Peiasdf: I really don't see the point of these lenses. If you don't care much about IQ, just get a superzoom compact. If you want some IQ and are willing to pay for it, Sony RX10 is much better buy.... way smaller with way faster lens. I think this is for people that wants a DSLR but don't care to learn how to use a DSLR.
Peiasdf: The Sony only does 200mm equivalent. This lens does 450mm equivalent. Comparing equivalent full frame apertures, the Sony is f/7.6 at best and this new Nikon is f/9.5 at worst (f/5.3 at best). If you cropped the Sony to 450mm equivalent, you'd be at f/17.
Does that help you understand this lens better?
Frank_BR: OK, I agree this Zeiss lens is probably as good as the Nikon 14-24mm F2.8 that costs less than $2k. But why does Zeiss have a fixation with the number 9?
T2.9 T1.9 € 44,999 US$ 59,900 € 17,900 US$ 23,900 ...
"T2.9" is the t-stop of the lens, as opposed to the f-stop. T-stop is the light transmission. f-stop is aperture divided by focal length. These are (more than likely_ f/2.8 lenses with a light transmission equivalent to shooting at f/2.9.
rhlpetrus: One more reason for anyone looking for a compact system to go for m43, congrats to the users of the system (and to future ones).
Ulric,the new Sony 35mm f/2.8 is almost exactly the same size, around the same price, but is about a half stop faster (though slightly different focal length).
The Canon 22mm f/2 EOS-M lens is smaller, lighter, far cheaper and about the same speed (though again slightly different focal length).
I'd say this new lens has a lot of competition from larger formats.
Peiasdf: Not super expensive but 20 f/1.7 is likely a way better deal. If this is f/1.4 or f/1.2 then that's different.
How come m4/3 isn't making fast and super-fast normal wide? The smaller sensor size should make it easier than Fuji.
"If you really want much more shallow DOF, you have to go full frame and then you have to deal with quite bigger lenses."
This lens doesn't appear to offer much over the already-expensive Sony 35mm f/2.8. It's slower, about the same price, and seems to be about the same size. Where's that small sensor advantage again?
peevee1: DPR wrote: "compare the E-M10 to a growing list of cameras in our new studio test scene. "
Your comparison is useless, for ISO 25,600 you use f/5.6 1/2500s on E-M10 and f/5.6 1/5000s on E-M1. Whole stop difference in exposure!
RichRMA, how do you conclude that changing light levels masks sensor differences? As long as the lights are well controlled, cutting a stop of exposure from the lighting while adding a stop of exposure time will yield an identical result.
Vlad4D: Not fair comparison. For example on ISO 6400 Olympus has shutter speed 1/2500 but Nikon has 1/4000.
Noise should be compared at identical shutter speed and aperture.With 1/2500 Nikon will get about twice less noise than on 1/4000.
Some companies continue tricking customers and I see that dpreview continues to support it by publishing those unfair tests.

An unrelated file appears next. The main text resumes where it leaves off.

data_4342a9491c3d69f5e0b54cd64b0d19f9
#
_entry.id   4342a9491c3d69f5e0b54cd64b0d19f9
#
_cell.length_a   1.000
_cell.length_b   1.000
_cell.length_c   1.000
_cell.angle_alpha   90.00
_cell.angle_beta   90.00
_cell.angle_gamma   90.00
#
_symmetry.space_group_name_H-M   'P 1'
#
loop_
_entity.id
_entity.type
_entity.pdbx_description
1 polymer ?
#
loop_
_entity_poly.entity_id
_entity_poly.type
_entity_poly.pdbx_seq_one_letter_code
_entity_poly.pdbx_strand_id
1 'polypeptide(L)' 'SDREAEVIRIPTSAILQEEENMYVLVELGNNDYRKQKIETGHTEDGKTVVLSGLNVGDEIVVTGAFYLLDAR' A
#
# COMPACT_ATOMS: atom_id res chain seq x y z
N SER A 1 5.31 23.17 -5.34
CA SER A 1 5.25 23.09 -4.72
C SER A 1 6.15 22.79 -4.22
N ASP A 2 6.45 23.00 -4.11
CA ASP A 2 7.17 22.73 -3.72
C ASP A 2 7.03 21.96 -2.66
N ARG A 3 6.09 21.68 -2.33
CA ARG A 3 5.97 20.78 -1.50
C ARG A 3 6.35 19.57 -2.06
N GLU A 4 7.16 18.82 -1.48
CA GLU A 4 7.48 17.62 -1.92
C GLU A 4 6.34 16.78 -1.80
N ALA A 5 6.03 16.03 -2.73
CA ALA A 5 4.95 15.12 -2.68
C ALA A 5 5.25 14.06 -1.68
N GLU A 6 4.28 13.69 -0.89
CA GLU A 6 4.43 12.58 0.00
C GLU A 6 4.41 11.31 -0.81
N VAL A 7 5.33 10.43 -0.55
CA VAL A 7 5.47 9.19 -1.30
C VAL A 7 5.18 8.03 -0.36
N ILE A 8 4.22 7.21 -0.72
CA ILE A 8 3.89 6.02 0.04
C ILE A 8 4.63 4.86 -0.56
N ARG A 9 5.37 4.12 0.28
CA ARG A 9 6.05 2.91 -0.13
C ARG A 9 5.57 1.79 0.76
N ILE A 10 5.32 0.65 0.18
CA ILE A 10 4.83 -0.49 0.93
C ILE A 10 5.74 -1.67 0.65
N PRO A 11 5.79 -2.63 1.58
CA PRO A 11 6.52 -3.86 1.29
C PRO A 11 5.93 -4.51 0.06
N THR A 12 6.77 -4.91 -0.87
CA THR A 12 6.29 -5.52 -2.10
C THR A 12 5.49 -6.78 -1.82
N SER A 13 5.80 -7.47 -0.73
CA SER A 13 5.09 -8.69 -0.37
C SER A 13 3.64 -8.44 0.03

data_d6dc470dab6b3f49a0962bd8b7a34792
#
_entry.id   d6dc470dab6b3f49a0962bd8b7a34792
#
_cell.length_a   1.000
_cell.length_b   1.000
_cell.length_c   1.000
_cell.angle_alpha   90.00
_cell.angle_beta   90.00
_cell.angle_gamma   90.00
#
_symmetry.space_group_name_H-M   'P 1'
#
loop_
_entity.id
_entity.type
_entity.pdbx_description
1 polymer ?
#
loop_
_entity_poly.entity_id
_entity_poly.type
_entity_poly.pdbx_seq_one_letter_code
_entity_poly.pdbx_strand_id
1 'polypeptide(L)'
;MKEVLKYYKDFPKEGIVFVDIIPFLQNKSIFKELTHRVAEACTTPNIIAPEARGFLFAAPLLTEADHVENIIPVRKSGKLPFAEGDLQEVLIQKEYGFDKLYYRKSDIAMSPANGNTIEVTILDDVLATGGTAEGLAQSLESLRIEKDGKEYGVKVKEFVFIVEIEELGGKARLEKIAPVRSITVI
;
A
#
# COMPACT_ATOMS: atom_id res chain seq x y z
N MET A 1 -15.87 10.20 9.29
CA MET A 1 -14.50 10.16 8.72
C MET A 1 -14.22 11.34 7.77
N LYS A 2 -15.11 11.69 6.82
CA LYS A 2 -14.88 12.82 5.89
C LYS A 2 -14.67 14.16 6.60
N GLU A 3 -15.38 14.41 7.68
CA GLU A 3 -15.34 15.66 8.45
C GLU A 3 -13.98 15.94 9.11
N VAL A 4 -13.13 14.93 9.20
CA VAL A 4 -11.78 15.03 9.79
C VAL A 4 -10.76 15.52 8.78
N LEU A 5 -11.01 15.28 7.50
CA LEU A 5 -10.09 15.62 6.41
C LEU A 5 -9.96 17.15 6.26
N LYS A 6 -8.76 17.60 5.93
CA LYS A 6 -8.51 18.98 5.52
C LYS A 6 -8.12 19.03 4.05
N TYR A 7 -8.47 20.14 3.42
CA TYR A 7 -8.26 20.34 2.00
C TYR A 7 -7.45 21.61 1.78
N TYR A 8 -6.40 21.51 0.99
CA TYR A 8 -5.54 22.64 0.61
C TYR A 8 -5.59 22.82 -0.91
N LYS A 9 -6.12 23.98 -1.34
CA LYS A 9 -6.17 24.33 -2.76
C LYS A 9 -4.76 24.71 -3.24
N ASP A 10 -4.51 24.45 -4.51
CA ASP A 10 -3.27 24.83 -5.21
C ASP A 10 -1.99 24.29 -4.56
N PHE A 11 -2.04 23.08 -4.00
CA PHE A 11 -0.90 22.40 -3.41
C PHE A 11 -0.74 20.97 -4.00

Noise depends on the available light, too. According to Dpreview (read further down in the comments) they adjust the lighting as necessary to keep things even (at least in the specific instance mentioned).
f/8 on 4/3 sensor is well into diffraction territory. Why add another variable to the test by using a different f-stop which presumably offers lower resolution than f/5.6? Total light gathered is what affects noise performance so adding a stop of exposure but cutting the light by 1EV was the proper choice given the limitations imposed by the camera.
jhendrix: Anyone have an example of ISO 204,800? Does it look like pointillism?
Try Google Image search. I found a bunch of images. It's pretty by 204800 (on the D4, not sure about the S) but usable for a small image. I'll take noise over motion blur any day (and have my D3S set to use auto-ISO up to max ISO).
thx1138: Pixels wars are over, ISO wars have begun. Now if only we could get a real ISO 50, with L ISO 25.
Ok, so the shutter opens once. How long does an ISO 6 exposure take on a Kodak DSLR when you otherwise would have needed ISO 100 and f/16 for a 1/100" exposure? A true ISO 6 should only take 1/3 second.
I don't disagree that the ISO 50 available on DSLR's today is fake. But while Kodak's ISO 6 may yield results that look almost just like a real ISO 6, it's not a real ISO 6 and it's nothing you can't accomplish with any other DSLR and some PP software.
Right, multiple sampling of the sensor meaning a bunch of shorter exposure times taken over a significantly longer exposure time than a true ISO 6 would need (due to limitations in frames per second). True base ISO was 160, not 6, which puts it at a higher base ISO than any recent Nikon or Canon DSLR, and barely lower than any Nikon or Canon DSLR ever produced. A real ISO 6 would allow for a single long exposure. Kodak did nothing of the sort. They did all the processing in camera which could be considered novel but it's nothing to can't be done in PS with any camera, giving you more control over the final result.